By Bethany Joyce, long-term teacher in Foshan (2015-2016)
Since moving to China I have realised how much of a home bird I really am. Homesickness is something I’ve personally struggled with throughout my entire time in China, and I know it’s something I will continue to struggle with as long as I decide to stay away from home. At first, homesickness wasn’t that big of a deal. I had been here for about a week, and the novelty of China and the craziness of the Beijing training camp was wearing off, and I was messaging my parents on WeChat when I realised that I was really missing home. I felt a bit off for a few days, but then I moved to Foshan (where I’m based in China), and everything was new and exciting again. The homesickness wore off.
Then, it came back.
It’s an awfully hard emotion to explain. Sometimes I miss stupid things, like wandering around Tesco, or my spot in front of the fire on the reclining sofa. Sometimes I miss the important things, like my friends and family. Sometimes I miss good old English food – Yorkshire puddings and gravy and fish and chips and Dairy Milk chocolate! This is when it becomes harder to appreciate the amazing situation I’m in, and to remember that this in an awesome opportunity to travel, see the world, and learn new skills along the way.
One thing I know for certain though, is that if you’re planning on coming to China, you’ll experience homesickness in some form or another. So, being the seasoned professional I now am at dealing with it, I’ve compiled a list of things I’ve learned about homesickness, and how best to remedy it.
1) Homesickness comes in waves. As I’ve previously mentioned, I’m not homesick one hundred percent of the time, because my lifestyle doesn’t allow for that. Sometimes I’m travelling to new, exciting and distracting places. Sometimes I’m just too busy to be homesick. I can spend weeks feeling absolutely great, and then one night I will talk to my family or a friend from home and it will hit me again. The unpredictability of it is one of the worst things about it. So I’ve learned to prepare myself. I buy food I know will comfort me, I read my favourite books or watch my favourite movies, but most importantly – I talk to people. I let people know when I’m feeling homesick and I let them listen to me complain about it until I’m feeling better. Finding your ‘rock’ in China is important. It’s good to have someone who understands what you’re feeling, and can sympathise with the situation in order to feel better. Remember that whilst there are a lot of people back home who you miss, there are also a lot of amazing people around you who are willing to have a chat if you need it.
2) Chinese food is not always enough. Before coming to China, the thing I was most excited about was the food. All I had heard was how amazing it is, and whilst yeah, the food is great, it’s never going to top the thought of a Sunday dinner when you haven’t tasted gravy in six months. Luckily, there are places in China that sell imported foods. Find your local ‘international’ store and stock up on the things you miss the most. I haven’t found gravy yet, but I have found Heinz baked beans, so it’s not all bad.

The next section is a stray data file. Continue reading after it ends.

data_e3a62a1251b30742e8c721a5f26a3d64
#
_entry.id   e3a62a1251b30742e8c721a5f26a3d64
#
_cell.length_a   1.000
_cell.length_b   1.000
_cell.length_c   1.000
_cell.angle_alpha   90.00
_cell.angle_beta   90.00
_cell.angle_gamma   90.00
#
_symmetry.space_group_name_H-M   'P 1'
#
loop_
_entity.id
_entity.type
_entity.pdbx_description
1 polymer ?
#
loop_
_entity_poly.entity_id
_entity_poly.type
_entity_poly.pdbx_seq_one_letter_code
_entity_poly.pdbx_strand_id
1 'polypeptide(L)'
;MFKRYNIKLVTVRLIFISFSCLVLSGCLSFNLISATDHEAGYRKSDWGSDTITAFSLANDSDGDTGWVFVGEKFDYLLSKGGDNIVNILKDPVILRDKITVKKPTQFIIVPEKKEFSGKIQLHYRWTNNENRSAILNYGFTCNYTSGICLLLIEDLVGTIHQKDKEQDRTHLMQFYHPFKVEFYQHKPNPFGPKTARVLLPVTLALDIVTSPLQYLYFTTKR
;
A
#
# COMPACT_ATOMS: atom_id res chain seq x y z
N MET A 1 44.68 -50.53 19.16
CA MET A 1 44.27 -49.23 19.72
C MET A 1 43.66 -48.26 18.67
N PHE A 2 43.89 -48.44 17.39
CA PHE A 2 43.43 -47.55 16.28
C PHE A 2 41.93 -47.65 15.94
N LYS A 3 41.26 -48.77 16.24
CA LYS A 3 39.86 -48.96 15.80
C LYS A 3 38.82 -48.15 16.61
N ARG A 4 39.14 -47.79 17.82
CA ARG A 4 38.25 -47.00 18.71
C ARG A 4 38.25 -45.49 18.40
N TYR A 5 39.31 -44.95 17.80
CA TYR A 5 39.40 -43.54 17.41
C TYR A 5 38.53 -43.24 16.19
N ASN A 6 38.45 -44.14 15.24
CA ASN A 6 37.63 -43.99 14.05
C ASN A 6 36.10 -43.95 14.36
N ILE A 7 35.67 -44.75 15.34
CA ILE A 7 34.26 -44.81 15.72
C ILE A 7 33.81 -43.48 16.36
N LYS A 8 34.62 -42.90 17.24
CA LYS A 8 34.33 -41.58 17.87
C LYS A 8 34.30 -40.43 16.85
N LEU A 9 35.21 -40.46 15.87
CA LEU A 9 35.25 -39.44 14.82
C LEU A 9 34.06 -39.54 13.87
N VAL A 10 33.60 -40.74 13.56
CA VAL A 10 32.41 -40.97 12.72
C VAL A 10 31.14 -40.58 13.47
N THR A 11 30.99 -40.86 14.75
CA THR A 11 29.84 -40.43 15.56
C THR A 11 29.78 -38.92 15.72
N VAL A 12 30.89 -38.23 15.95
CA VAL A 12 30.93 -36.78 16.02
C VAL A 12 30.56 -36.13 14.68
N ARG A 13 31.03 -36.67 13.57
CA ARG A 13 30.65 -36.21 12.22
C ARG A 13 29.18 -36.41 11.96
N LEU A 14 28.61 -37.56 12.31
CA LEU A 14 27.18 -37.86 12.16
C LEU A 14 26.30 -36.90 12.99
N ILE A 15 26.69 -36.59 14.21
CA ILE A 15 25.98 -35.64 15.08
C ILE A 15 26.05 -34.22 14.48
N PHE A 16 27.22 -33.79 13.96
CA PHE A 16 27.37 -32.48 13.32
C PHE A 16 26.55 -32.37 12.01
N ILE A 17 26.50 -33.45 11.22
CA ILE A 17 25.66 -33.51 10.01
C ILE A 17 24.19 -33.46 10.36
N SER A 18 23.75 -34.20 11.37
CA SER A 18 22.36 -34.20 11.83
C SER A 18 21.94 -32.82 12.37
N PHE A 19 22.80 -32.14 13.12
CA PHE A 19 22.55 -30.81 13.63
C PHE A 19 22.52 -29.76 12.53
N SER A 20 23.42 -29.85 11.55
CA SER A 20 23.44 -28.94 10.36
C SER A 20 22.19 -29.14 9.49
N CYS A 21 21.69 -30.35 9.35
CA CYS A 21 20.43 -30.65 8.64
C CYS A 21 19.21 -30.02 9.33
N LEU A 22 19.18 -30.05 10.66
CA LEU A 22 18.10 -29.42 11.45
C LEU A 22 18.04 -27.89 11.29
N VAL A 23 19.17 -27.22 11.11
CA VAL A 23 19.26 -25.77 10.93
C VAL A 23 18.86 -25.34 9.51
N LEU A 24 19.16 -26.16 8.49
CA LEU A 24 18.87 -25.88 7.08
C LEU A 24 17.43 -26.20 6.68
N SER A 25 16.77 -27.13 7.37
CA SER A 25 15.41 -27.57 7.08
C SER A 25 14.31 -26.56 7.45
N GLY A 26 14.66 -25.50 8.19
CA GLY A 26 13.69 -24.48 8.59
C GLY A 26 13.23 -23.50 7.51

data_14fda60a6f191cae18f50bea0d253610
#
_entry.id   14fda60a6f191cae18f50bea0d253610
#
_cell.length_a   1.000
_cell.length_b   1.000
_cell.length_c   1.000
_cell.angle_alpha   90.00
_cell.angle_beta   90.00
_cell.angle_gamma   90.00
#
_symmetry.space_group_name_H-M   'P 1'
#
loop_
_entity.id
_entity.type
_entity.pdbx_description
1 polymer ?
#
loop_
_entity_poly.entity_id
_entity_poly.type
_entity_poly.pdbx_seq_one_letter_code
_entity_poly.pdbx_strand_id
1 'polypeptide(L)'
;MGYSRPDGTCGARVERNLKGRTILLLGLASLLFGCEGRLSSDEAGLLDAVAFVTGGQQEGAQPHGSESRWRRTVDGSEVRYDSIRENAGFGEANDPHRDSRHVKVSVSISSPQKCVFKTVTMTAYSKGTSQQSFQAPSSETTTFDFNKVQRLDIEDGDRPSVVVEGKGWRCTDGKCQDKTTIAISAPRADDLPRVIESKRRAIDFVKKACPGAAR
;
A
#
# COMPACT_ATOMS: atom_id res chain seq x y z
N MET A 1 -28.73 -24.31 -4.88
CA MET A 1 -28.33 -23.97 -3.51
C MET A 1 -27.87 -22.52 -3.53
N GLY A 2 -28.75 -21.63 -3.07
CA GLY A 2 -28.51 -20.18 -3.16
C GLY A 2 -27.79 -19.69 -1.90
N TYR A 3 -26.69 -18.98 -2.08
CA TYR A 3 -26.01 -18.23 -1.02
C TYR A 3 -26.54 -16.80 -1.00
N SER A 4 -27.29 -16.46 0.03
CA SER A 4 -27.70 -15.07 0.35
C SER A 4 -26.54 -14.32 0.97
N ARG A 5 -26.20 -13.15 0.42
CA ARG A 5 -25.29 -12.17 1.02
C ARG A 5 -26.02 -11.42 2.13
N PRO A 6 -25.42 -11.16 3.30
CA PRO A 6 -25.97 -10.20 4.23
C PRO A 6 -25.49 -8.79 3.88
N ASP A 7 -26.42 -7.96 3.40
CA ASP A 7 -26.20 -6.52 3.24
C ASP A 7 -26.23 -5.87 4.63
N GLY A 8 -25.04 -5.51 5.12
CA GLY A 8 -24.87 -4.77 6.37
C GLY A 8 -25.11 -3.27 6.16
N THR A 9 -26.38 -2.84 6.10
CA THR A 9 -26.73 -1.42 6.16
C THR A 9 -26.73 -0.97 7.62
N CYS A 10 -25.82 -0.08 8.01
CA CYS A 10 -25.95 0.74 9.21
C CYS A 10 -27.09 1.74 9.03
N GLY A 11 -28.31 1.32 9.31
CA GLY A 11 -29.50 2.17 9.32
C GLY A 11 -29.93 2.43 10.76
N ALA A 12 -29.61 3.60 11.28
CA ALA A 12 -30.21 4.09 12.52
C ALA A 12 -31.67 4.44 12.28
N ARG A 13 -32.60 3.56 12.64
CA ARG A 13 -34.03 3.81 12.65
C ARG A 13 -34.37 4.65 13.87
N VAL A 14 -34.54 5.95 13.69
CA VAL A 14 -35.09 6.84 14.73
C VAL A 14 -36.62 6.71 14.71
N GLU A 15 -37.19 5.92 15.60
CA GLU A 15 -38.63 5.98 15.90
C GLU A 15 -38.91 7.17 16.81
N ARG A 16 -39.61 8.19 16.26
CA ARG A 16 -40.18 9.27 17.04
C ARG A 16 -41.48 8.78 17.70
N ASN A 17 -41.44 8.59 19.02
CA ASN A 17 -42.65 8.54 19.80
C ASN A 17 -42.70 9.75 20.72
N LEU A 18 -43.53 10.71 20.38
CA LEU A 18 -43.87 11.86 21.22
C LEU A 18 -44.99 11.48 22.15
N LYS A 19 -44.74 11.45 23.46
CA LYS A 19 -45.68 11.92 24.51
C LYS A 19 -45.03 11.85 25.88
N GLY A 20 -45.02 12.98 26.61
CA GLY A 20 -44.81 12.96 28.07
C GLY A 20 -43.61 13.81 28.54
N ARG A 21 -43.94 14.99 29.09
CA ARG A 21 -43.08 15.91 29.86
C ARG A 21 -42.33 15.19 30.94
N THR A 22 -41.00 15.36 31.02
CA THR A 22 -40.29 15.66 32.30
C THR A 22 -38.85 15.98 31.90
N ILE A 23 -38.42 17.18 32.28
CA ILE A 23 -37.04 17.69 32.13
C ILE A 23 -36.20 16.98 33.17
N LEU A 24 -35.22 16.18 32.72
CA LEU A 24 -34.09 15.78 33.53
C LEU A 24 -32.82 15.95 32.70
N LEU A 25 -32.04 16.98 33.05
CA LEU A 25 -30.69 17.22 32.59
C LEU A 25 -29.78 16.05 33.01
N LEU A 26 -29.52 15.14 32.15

3) Homesickness can cause mood swings. Some days I wake up feeling great, and then by the end of the day I want to slam my head against my desk. I think this comes with being in a culture so different from the one I’ve been brought up in. I find myself resenting everyone who is staring at me so brazenly on the metro, and cursing every time someone slurps their noodles and I can hear it from across the room. It’s in these instances where China can seriously grate on you. The trick here is to remember that you’re the minority. You’re the one who got on that plane and came out here, knowing that there would be cultural differences which may annoy you. Remember no matter how angry or annoyed you get; no one is going to change their ways for you. So laugh it off, embrace it, shove your way onto the metro and battle those strangers for a seat! Wave for the cameras when people try to sneak a photo! Always look on the bright side. Try to laugh as much as possible.
4) Homesickness is personal. I’m sure there are fellow expats reading this post thinking ‘what on Earth is she on about? Homesickness is nothing like this!’ and I get that. We’re all different people with different backgrounds and coping mechanisms. That’s okay. If you feel your homesickness is a little bit different to what I’ve outlined, that doesn’t mean I’m coping any better or worse than you. It’s all about allowing yourself to experience and deal with homesickness in whatever way is best for you. Do you want to curl up into a ball and stuff your face? Go ahead! Do you want to skype home for four hours straight? Go for it! Find your remedy and do what you have to do.
5) Finally: homesickness doesn’t make you a weaker person. It’s a perfectly legitimate emotion. Sometimes it can seem like everyone around you is coping much better in comparison, but homesickness is an incredibly personal thing, and it’s best to remember that instead of beating yourself up about it.
So, these are the things I’ve noticed about homesickness, and I’m sure that given time I’ll learn even more about it. Just remember, you need to experience the bad in order to appreciate the good.